Oil product demand in Asia will grow by about 380,000 bpd this year, S&P Global Platts Analytics said this week. This is the lowest demand growth rate since 2009, the firm noted, and a sizeable decline from last year’s 780,000 bpd.
As every other economic forecast for the region, the coronavirus outbreak is to blame. It has already slashed crude oil and fuel demand in China, where it started, and now that it has spread across the continent, it is having the same effect on a larger scale.
"Global growth is set to take a hit as China's demand is severely impacted by the outbreak of coronavirus, coupled with much warmer-than-normal winter weather in the Northern Hemisphere," the report said. "As a result many factories in China remain closed or are running below capacity. As factories around the world rely on Chinese products, much lower production and fewer shipments from China have been disrupting global trade and supply chains already. This in turn has been leading to a negative impact on oil demand in other countries.”
The coronavirus struck just as China increased oil product export quotas on the back of expectations for stronger demand for fuels at the end of last year. The first batch of quotas was 53 percent higher than a year earlier, at 28 million tons, and came at the end of a year during which refiners—state and private alike—processed crude at record rates of close to 13 million bpd.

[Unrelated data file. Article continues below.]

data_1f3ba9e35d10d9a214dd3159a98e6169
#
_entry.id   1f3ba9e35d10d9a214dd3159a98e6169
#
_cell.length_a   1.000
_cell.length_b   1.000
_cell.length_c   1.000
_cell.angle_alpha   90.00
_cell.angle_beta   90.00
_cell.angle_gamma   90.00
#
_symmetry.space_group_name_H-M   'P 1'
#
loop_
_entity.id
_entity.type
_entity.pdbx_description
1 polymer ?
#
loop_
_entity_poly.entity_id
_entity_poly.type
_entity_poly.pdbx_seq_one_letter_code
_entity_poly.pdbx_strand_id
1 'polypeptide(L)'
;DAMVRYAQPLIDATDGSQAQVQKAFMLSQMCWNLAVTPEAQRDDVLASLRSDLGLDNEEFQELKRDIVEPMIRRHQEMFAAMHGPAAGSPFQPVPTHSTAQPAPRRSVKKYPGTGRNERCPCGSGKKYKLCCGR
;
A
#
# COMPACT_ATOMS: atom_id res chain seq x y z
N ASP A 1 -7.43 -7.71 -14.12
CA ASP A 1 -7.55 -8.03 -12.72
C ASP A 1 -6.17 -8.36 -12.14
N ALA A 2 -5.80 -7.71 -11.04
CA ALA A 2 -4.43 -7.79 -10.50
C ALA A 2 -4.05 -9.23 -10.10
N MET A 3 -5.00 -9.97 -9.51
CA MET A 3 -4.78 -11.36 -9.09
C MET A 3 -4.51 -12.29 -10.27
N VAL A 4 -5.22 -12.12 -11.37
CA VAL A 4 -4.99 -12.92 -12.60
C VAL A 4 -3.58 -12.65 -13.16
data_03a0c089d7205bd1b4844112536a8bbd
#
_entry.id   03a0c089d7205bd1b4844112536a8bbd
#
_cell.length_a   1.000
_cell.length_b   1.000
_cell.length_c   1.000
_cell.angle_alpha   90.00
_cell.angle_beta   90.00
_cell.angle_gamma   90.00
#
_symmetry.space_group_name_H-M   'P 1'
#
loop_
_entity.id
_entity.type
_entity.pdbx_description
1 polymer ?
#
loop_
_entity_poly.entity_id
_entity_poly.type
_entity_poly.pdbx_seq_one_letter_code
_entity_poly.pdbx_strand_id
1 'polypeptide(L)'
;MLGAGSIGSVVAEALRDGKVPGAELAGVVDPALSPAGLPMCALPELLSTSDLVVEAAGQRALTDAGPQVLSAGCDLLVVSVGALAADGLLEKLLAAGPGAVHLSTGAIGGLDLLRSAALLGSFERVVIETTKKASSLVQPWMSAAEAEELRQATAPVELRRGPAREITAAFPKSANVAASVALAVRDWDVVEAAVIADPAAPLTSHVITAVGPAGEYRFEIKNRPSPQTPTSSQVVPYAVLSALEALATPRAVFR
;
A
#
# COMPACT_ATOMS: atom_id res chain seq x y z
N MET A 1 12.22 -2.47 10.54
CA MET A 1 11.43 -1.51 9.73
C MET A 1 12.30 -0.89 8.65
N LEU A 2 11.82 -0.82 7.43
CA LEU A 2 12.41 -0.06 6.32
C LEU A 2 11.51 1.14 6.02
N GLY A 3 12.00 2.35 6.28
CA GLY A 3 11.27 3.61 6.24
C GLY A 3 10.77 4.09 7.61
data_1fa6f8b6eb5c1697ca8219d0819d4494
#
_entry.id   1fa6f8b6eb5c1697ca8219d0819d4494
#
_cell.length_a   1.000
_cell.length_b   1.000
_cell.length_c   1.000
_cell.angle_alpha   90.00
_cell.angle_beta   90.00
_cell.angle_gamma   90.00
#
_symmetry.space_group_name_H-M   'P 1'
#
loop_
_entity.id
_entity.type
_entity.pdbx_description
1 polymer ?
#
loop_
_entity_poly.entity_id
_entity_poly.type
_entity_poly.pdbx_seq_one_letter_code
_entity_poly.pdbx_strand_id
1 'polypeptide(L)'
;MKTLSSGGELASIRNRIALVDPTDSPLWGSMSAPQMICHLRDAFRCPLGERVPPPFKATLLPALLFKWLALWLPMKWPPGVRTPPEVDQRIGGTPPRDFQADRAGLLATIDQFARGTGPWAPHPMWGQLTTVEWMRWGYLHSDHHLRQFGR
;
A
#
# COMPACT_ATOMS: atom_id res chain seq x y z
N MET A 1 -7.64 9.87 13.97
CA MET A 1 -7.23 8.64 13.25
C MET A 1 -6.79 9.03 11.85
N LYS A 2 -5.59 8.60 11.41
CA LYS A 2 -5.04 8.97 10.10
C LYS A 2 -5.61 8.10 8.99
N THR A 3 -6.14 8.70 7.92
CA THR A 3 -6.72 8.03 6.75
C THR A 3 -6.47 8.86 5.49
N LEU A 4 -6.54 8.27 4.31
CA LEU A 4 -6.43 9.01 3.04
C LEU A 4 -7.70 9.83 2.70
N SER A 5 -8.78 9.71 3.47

Now, in the third month of the outbreak, refiners have slashed run rates to the lowest in six years, at some 10 million bpd, and the duration of the cuts yet unclear. Meanwhile, subdued fuel demand at home led to higher oil product exports, Reuters reported earlier this week. Even with this increase, the oil product surplus for the first quarter could reach 27 million tons, according to CNPC.
By Irina Slav for Oilprice.com
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